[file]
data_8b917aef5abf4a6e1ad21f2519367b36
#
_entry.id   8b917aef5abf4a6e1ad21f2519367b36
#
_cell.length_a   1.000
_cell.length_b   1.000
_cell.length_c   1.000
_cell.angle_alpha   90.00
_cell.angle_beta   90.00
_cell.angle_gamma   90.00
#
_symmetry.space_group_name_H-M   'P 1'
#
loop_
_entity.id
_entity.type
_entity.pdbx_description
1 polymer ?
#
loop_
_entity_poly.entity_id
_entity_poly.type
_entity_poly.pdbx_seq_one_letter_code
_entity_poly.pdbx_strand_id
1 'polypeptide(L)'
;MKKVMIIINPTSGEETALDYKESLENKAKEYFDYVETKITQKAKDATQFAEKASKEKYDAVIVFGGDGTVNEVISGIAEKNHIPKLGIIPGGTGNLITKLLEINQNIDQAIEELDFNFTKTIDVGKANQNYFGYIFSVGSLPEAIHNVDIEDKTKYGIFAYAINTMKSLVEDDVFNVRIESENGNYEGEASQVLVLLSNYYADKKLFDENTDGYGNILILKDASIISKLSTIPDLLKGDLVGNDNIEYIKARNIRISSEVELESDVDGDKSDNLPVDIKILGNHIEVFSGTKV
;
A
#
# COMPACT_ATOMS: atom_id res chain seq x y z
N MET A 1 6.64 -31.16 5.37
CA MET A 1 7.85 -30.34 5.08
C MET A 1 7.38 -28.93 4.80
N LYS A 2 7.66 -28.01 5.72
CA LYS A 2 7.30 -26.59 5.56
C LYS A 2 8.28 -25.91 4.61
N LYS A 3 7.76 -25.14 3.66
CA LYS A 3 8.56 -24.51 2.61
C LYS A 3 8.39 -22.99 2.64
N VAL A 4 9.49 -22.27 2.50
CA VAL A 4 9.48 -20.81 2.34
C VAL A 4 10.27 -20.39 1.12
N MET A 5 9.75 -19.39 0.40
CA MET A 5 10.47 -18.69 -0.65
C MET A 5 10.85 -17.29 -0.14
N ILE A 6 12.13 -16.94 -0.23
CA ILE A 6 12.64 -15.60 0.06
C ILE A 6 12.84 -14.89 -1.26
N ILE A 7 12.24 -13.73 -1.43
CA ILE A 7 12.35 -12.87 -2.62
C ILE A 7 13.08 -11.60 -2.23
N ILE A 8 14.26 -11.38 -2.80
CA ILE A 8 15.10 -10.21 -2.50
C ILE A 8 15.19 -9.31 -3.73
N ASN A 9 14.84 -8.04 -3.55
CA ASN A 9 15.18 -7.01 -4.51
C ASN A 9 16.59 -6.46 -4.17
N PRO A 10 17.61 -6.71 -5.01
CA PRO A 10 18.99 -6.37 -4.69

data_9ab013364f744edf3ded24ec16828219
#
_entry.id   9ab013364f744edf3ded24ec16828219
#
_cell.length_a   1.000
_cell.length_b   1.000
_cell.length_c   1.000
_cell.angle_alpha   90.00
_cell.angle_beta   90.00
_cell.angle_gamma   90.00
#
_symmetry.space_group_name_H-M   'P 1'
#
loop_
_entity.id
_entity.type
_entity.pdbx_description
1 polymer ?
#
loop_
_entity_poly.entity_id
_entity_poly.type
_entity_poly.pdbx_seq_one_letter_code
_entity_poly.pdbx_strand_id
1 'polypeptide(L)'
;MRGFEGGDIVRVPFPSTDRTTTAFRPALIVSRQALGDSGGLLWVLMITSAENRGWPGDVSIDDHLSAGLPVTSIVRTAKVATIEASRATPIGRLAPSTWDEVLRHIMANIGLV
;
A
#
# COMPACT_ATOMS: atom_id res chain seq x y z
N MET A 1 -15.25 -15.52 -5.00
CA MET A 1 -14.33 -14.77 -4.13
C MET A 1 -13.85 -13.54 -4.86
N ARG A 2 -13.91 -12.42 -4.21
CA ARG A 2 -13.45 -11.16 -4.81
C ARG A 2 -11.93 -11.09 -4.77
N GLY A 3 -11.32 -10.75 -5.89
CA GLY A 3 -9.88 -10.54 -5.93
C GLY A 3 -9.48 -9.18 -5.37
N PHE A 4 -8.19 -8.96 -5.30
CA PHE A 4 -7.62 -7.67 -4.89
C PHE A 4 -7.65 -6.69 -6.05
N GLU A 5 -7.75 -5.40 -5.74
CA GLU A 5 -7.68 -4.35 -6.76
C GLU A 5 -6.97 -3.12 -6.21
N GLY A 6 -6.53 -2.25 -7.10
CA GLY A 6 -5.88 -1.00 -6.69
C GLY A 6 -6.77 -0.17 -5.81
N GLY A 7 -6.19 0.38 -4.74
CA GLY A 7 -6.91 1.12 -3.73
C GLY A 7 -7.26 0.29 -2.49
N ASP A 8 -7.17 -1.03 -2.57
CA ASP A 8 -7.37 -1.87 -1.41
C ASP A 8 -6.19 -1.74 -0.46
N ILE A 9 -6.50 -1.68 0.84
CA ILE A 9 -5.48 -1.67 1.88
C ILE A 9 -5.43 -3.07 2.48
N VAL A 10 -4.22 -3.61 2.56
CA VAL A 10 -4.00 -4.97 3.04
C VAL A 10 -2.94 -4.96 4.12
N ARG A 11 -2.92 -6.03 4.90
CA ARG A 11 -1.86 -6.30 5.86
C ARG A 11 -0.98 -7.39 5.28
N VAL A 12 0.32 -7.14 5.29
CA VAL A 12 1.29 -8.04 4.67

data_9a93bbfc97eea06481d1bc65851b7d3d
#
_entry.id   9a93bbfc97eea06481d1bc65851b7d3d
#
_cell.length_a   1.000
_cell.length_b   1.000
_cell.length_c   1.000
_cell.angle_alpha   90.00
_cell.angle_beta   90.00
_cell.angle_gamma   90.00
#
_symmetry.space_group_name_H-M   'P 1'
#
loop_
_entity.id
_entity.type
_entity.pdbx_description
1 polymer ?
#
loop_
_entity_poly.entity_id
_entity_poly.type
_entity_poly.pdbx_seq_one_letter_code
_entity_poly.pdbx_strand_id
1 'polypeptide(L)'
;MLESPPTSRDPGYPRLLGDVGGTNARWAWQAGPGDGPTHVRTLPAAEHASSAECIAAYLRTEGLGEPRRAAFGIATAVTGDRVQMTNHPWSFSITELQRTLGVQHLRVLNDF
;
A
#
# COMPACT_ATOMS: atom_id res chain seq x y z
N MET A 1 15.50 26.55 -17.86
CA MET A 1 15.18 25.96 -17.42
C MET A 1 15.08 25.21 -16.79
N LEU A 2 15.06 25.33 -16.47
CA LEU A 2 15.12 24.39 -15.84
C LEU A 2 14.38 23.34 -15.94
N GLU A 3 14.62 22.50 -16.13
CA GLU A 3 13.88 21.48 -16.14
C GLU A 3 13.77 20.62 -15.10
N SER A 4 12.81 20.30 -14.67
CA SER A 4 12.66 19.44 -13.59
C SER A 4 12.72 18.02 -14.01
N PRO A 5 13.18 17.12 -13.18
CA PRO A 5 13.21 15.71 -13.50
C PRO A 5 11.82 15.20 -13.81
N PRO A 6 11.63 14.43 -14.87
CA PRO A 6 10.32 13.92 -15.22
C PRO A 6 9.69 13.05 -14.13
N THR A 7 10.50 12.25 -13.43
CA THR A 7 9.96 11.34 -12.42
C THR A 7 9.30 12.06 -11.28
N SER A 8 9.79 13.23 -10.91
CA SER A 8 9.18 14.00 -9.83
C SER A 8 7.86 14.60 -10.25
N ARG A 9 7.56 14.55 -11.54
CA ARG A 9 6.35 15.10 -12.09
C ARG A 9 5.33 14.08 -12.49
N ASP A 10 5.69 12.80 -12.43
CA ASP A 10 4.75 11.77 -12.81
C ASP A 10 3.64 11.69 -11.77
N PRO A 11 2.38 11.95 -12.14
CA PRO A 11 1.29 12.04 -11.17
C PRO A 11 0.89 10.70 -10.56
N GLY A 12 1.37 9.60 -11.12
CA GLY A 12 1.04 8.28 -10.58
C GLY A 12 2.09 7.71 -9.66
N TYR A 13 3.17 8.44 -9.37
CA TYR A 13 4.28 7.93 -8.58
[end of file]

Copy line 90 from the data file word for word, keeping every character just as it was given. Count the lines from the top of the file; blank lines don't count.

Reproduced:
N MET A 1 -15.25 -15.52 -5.00